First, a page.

@nickicawood | 28 Aug 2018
Hello! I am a freelance copywriter and blogger and have been since 2006. My role is to create compelling content for clients in order for them to meet their goals. This may be to sell products, to raise awareness or encourage action in another way. Based in North Yorkshire I work primarily from home, working with clients around the globe. Over the years I have written for countless different clients, from big names to small start-ups. I love the variety! I also founded the Thirsk Coworking Group, a free group which meets twice a month and welcomes a number of self-employed individuals from various different fields, all who enjoy occasionally working alongside others. These sessions can be a great way to beat the isolation that sometimes comes with freelancing/running your own business and serve as a useful accountability session too.
I turned to freelancing after my eldest was born. I was looking for more flexibility in my work, to fit around my young family and found it. My children are a little older now and in theory, I could return to the workplace, but why would I? I love my freelance lifestyle, earn more than I could locked into a salary, have complete control over who I work with, when I work and where.
Look out for Emma Cossey of Freelance Lifestyle fame. Her Facebook community offers a fabulous environment for support, information and more. When she’s not busy coaching 1-1 or running her coaching groups you will find her on her incredibly popular Instagram account which is brilliant source of hints, tips and useful Insta Stories.
The biggest challenge I found when starting my freelance career was time management. I was juggling a number of things and wasn't planning my time out properly, so everything felt rushed and my "Me time" was non-existent. These days I enjoy really good work life balance and am much more organised with my time.
I have been fairly lucky in terms of nightmare clients. I always have firm terms and conditions in place, do my due diligence and don't take any nonsense. In over twelve years I have lost £85 in unpaid invoices which I consider pretty good going. What I would say when talking to a client for the first time, listen to your gut. If something feels "off" don't ignore it. Some clients are so easy to work with, others want 101 rewrites, aren't clear on what they want and disappear periodically, leaving you waiting for info needed to complete your project. Use those T&Cs, take a deposit up front and stick to your guns. If you need to walk away from a client, something I've had to do twice, do it in a professional manner and move on. Your time is too valuable to waste.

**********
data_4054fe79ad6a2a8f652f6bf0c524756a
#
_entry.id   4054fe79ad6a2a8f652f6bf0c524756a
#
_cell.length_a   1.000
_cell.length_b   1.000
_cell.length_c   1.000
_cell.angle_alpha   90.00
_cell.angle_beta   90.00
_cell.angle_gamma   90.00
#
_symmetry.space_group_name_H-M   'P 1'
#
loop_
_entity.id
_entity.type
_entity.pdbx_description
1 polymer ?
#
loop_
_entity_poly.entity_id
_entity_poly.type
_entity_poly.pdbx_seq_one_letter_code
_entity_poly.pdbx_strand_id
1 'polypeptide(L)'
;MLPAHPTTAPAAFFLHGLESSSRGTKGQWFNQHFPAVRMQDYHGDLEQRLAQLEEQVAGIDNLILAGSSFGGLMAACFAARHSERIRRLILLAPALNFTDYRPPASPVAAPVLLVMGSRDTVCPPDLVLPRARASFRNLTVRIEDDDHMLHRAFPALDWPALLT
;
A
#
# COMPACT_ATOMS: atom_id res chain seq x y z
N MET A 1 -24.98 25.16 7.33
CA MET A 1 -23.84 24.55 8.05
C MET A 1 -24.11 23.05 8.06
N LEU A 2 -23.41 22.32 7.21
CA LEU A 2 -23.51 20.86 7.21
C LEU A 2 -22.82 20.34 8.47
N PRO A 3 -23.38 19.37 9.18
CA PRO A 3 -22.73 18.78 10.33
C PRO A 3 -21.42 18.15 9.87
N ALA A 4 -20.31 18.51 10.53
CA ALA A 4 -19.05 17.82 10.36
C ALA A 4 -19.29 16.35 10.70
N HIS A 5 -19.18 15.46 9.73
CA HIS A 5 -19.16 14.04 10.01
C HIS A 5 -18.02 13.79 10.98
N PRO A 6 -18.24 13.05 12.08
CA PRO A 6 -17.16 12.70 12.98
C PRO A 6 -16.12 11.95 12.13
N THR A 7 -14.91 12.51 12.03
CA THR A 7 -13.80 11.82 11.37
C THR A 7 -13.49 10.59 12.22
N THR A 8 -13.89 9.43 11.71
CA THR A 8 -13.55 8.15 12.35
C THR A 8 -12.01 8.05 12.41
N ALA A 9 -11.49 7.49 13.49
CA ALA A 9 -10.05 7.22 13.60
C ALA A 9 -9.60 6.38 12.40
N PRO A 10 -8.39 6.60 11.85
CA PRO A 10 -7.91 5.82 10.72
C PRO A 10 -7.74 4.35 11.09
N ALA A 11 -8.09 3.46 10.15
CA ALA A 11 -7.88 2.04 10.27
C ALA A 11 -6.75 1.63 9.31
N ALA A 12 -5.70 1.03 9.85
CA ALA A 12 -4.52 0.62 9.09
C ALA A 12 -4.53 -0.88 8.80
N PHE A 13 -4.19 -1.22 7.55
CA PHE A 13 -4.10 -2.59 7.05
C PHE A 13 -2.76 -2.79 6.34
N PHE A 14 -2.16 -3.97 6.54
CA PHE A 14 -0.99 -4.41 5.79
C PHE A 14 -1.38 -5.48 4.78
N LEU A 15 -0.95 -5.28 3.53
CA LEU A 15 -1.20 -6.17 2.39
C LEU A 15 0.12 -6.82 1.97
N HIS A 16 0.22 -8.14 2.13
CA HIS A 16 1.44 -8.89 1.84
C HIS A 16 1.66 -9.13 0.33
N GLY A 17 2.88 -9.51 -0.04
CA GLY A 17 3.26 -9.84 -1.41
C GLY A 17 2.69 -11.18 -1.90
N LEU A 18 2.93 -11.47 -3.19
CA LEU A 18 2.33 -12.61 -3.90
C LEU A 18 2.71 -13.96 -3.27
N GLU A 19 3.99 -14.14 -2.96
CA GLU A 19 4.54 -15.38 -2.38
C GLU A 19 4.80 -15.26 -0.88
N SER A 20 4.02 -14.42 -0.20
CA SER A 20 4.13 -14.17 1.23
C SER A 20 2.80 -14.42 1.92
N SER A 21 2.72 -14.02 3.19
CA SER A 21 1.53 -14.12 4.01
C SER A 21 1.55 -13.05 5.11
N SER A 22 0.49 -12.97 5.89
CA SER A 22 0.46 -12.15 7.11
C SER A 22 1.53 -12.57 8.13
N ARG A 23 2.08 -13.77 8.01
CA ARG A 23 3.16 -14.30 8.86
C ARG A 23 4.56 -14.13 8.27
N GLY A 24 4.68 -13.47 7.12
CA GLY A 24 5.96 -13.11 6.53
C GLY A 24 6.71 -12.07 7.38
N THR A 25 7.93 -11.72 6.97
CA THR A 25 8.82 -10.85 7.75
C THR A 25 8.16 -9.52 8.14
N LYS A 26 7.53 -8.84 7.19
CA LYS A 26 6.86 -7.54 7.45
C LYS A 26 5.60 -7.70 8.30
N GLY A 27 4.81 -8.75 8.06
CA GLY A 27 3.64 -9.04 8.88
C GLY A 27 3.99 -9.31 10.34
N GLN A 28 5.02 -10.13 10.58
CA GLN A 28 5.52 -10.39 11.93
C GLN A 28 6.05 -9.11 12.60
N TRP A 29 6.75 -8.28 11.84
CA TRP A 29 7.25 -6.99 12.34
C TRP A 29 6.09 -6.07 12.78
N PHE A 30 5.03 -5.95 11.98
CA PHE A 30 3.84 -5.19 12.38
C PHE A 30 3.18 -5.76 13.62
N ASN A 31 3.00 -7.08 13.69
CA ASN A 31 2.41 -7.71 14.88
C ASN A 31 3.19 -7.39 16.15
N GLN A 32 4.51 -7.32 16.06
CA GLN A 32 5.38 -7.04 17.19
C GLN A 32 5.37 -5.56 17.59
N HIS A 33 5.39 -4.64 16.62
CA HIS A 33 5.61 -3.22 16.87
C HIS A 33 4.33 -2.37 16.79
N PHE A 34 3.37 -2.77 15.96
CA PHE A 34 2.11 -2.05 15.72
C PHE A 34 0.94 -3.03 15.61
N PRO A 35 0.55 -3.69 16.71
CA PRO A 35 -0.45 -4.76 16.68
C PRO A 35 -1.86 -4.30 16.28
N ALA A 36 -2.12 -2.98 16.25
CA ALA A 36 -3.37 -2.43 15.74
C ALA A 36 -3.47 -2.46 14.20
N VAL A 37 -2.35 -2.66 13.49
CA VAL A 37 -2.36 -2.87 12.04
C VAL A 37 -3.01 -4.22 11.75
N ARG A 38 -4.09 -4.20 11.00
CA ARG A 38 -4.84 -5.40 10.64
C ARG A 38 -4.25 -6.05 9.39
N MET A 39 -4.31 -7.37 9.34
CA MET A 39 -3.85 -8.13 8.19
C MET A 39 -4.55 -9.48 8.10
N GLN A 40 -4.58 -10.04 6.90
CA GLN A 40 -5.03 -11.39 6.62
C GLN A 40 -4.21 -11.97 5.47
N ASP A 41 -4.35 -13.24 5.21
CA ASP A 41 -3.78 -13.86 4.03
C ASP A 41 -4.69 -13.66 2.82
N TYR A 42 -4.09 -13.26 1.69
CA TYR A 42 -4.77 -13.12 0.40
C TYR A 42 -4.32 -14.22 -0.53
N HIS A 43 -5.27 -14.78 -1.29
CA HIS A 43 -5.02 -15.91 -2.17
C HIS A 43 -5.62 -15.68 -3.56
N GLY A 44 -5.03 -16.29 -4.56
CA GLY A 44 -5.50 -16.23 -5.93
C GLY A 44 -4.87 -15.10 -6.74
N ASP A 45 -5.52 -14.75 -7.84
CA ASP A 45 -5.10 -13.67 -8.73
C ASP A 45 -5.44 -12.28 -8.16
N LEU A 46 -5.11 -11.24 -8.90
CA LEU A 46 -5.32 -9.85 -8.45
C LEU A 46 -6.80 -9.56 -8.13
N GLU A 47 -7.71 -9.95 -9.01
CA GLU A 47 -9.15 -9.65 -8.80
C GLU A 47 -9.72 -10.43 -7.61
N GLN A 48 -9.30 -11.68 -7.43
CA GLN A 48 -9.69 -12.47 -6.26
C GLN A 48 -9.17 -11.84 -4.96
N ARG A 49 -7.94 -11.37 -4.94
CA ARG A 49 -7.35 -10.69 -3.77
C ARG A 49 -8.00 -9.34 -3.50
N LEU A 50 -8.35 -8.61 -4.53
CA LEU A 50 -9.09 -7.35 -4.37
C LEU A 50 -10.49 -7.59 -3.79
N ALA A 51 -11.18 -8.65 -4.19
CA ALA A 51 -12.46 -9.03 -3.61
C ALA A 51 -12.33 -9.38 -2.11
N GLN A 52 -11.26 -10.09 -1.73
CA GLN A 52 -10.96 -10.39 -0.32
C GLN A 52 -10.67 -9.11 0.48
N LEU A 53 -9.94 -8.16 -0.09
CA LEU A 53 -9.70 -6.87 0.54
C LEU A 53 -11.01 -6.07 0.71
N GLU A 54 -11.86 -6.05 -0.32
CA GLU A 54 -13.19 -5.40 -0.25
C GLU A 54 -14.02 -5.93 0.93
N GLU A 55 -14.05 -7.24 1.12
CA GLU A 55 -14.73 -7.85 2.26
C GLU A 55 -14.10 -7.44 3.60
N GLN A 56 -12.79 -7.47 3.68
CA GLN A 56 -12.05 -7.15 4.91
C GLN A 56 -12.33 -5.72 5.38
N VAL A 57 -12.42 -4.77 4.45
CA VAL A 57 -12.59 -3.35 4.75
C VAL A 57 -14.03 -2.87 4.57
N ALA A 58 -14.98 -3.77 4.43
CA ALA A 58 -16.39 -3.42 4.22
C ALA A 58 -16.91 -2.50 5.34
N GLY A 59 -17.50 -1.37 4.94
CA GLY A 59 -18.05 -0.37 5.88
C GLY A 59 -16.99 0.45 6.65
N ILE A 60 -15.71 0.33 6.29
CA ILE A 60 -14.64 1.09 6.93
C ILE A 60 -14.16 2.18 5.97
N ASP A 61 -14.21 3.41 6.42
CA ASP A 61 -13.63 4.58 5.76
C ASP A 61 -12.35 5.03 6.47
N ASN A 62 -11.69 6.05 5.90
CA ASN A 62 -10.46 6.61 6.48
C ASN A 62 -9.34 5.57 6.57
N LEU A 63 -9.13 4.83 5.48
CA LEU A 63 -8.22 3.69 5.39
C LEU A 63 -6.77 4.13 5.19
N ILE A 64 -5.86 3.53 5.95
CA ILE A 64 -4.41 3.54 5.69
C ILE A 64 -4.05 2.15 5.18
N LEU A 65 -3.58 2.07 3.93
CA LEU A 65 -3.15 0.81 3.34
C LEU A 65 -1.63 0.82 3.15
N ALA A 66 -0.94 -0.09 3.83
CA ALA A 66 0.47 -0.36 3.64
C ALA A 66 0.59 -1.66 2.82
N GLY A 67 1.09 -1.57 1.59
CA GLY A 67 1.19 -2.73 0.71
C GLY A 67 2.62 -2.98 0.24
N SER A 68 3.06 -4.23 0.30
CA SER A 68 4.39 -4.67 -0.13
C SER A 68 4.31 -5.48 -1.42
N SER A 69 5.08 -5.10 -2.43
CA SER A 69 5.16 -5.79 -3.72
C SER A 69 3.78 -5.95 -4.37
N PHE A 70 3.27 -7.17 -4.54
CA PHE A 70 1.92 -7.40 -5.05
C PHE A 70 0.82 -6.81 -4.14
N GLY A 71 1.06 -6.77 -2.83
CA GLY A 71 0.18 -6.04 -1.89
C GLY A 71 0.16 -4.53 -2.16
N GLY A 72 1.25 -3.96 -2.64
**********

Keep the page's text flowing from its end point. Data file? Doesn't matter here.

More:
Save up and start a pension. There are a hundred articles out there which tell you the tools you need to be a good freelancer, the groups you need to join and the type of website and social media accounts you will need. Few tell you to make sure that from day one to look after yourself. As a freelancer, you don't get paid holidays, sick days or any of the other benefits that you would get as an employed individual. This can put enormous pressure on you to work silly hours and not take enough breaks. Burning the candle at both ends always results in you get your butt burned! Avoid this by ensuring you put money away for holiday time, for inevitable sick days and so on. If you are too tired and too frazzled to enjoy the fruits of your labours, what was the point of making the leap into freelancing? Remember too that as a freelancer you won't have access to a workplace pension any more so research your options for a private/self-employed pension early on. Above all else, enjoy the experience. Freelancing can be blumming hard work, however, there are many benefits. Take the time to savour them.
If you have any questions or want to share some love, go to @nickicawood twitter!
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